Relationships between ethylene biosynthetic pathway metabolites during banana fruit ripening

dc.contributor.advisor Richard J. Gladon
dc.contributor.advisor Michael H. Chaplin
dc.contributor.author Honorio, Sylvio
dc.contributor.department Horticulture
dc.date 2018-08-15T06:28:39.000
dc.date.accessioned 2020-07-02T06:14:46Z
dc.date.available 2020-07-02T06:14:46Z
dc.date.copyright Tue Jan 01 00:00:00 UTC 1991
dc.date.issued 1991
dc.description.abstract <p>An high-performance liquid chromatography (HPLC) procedure was developed for 1-aminocyclopropane-1-carboxylic acid (ACC) quantitation in banana fruit. This alternative method overcame difficulties encountered in previously published, nonHPLC procedures, and it is comparable to another HPLC procedure published recently. HPLC in a linear gradient mode yielded baseline separation of ACC from other amino acids. It was found that ACC content decreased concomitantly with an increase in ethylene (C[subscript]2H[subscript]4) production during the early stages of banana ripening. Conversely, a subsequent decrease in C[subscript]2H[subscript]4 production may have been caused by decreased ACC content or some unknown mechanism;Formation of 1-(malonylamino)cyclopropane-1-carboxylic acid (MACC) does not seem to contribute to decreased ACC content, because MACC content, relative to ACC content, was small. MACC content was greatest when C[subscript]2H[subscript]4 production was greatest, and therefore, C[subscript]2H[subscript]4 seems to induce MACC formation. Malonic acid was the only conjugate of ACC that we found in banana fruit, and conjugation with malonic acid occurred in fruit of all ages. MACC content decreased as fruit aged, and this suggested that hydrolysis of MACC to ACC and malonic acid had occurred. However, the small amount that was hydrolyzed to ACC did not seem to contribute to an increase in ACC content;Respiration increased after the first peak of C[subscript]2H[subscript]4 production, and it increased concomitantly with the second peak of C[subscript]2H[subscript]4 production. This suggested that as long as respiration was not impaired, biological activities persisted and impairment of ethylene-forming-enzyme was retarded. Therefore, C[subscript]2H[subscript]4 production could increase during the later stages of ripening.</p>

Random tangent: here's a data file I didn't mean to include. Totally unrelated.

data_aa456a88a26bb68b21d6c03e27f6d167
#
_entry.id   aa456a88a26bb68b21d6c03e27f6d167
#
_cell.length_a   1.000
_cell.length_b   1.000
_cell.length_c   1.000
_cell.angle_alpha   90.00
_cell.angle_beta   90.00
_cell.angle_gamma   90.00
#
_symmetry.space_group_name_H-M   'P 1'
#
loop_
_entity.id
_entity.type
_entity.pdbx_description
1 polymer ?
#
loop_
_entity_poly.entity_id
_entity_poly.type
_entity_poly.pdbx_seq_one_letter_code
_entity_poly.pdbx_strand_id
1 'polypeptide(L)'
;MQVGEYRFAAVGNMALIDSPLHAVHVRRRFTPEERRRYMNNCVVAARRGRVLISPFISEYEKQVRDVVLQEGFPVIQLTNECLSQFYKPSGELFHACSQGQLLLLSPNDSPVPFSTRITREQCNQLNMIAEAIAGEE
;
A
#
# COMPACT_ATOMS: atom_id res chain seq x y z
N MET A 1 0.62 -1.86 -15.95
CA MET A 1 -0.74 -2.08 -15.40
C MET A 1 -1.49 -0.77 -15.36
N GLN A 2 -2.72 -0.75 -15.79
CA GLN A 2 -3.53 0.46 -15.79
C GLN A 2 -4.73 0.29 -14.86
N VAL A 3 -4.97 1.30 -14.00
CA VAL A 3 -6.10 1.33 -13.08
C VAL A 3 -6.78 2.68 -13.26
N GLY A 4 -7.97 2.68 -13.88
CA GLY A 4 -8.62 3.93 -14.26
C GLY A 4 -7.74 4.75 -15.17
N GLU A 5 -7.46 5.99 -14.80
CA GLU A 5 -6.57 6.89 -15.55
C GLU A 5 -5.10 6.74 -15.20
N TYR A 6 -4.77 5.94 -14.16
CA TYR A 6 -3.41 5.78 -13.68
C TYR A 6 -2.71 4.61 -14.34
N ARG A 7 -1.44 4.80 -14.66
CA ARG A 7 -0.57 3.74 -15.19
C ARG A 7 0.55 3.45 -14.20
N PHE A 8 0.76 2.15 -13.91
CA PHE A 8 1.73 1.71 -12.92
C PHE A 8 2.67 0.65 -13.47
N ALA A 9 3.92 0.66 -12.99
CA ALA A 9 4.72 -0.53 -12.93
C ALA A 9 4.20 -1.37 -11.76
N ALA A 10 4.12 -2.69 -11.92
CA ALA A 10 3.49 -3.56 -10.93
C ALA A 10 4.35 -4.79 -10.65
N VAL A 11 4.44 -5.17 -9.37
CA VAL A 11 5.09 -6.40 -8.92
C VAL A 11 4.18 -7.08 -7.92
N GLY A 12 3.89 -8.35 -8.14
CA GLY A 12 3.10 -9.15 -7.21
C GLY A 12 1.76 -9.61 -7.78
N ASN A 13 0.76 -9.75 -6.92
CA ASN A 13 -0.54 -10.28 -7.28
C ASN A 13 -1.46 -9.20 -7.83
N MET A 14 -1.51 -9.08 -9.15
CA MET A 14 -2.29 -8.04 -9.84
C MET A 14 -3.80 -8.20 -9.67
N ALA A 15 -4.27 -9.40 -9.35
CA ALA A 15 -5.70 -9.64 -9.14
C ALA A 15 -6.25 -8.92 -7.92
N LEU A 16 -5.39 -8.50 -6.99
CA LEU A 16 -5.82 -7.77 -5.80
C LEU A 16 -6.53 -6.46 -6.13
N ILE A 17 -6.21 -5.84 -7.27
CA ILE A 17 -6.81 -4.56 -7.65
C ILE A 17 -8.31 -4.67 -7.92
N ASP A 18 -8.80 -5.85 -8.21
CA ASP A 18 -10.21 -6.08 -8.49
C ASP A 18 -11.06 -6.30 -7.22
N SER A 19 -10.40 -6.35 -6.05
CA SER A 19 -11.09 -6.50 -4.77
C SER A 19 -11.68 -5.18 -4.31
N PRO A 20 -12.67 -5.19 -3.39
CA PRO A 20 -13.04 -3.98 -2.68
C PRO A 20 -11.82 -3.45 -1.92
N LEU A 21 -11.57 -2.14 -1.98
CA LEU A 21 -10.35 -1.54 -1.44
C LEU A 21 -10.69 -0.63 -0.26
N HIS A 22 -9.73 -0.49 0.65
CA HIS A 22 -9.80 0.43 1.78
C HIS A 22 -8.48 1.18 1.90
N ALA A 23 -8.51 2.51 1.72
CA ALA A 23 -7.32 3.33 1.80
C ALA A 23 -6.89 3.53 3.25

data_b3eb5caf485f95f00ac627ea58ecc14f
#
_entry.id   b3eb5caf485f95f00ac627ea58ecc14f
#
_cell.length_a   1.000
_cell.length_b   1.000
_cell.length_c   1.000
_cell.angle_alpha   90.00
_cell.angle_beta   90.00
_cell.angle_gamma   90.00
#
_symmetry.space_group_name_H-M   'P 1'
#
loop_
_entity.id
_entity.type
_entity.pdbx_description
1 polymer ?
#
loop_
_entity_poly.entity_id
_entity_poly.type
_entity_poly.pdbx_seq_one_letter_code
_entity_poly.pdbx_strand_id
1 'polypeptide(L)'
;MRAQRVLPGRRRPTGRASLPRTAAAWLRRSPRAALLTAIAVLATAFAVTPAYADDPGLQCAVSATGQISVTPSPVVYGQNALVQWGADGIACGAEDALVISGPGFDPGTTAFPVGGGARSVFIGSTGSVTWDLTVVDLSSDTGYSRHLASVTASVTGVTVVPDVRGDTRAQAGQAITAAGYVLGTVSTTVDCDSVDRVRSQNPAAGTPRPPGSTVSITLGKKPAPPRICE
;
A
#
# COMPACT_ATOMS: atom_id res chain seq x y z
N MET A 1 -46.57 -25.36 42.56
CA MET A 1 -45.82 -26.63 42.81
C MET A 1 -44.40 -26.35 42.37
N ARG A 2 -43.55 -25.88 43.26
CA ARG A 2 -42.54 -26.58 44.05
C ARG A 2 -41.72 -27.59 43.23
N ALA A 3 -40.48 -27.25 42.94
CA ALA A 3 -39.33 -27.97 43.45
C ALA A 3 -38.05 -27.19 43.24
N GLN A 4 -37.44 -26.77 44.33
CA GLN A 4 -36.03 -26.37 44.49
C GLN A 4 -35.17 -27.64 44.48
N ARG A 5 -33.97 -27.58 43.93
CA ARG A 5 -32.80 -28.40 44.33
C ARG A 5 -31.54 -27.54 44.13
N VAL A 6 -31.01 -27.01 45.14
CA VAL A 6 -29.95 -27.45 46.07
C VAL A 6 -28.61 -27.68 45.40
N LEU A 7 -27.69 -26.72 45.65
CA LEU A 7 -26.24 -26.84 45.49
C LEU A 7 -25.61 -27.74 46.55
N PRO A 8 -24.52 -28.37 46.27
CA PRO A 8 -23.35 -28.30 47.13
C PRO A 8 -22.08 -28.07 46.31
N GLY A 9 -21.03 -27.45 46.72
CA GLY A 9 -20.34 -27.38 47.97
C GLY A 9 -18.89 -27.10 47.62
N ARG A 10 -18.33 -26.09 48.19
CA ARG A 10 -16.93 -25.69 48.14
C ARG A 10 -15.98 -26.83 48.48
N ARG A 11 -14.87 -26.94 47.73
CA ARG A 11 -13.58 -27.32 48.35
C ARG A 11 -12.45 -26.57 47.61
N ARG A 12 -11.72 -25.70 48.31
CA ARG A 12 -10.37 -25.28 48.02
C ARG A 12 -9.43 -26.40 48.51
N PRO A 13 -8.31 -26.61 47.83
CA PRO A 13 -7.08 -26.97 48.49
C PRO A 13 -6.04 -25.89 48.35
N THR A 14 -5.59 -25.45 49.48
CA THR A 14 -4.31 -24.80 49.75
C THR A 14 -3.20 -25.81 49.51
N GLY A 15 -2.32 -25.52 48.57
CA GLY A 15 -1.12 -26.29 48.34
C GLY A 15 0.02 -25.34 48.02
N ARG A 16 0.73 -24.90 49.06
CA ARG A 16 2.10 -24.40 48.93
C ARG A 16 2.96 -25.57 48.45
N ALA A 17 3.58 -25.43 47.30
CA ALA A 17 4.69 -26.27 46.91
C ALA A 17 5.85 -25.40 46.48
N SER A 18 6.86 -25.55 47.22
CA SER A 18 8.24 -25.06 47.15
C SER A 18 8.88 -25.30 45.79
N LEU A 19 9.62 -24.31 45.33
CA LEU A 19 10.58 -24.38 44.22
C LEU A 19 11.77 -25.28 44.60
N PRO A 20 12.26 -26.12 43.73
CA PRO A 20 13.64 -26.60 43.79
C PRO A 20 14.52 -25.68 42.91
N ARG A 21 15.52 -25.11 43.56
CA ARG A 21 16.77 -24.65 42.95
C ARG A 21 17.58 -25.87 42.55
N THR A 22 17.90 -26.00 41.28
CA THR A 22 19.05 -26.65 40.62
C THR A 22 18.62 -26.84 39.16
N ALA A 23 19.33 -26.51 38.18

dc.format.mimetype application/pdf
dc.identifier archive/lib.dr.iastate.edu/rtd/9646/
dc.identifier.articleid 10645
dc.identifier.contextkey 6360778
dc.identifier.doi https://doi.org/10.31274/rtd-180813-11368
dc.identifier.s3bucket isulib-bepress-aws-west
dc.identifier.submissionpath rtd/9646
dc.identifier.uri https://dr.lib.iastate.edu/handle/20.500.12876/82767
dc.language.iso en
dc.source.bitstream archive/lib.dr.iastate.edu/rtd/9646/r_9212148.pdf|||Sat Jan 15 02:35:54 UTC 2022
dc.subject.disciplines Agricultural Science
dc.subject.disciplines Agriculture
dc.subject.disciplines Plant Biology
dc.subject.keywords Horticulture
dc.title Relationships between ethylene biosynthetic pathway metabolites during banana fruit ripening
dc.type article
dc.type.genre dissertation
dspace.entity.type Publication
relation.isOrgUnitOfPublication df043cd4-424c-49f5-8685-318972aae642
thesis.degree.level dissertation
thesis.degree.name Doctor of Philosophy
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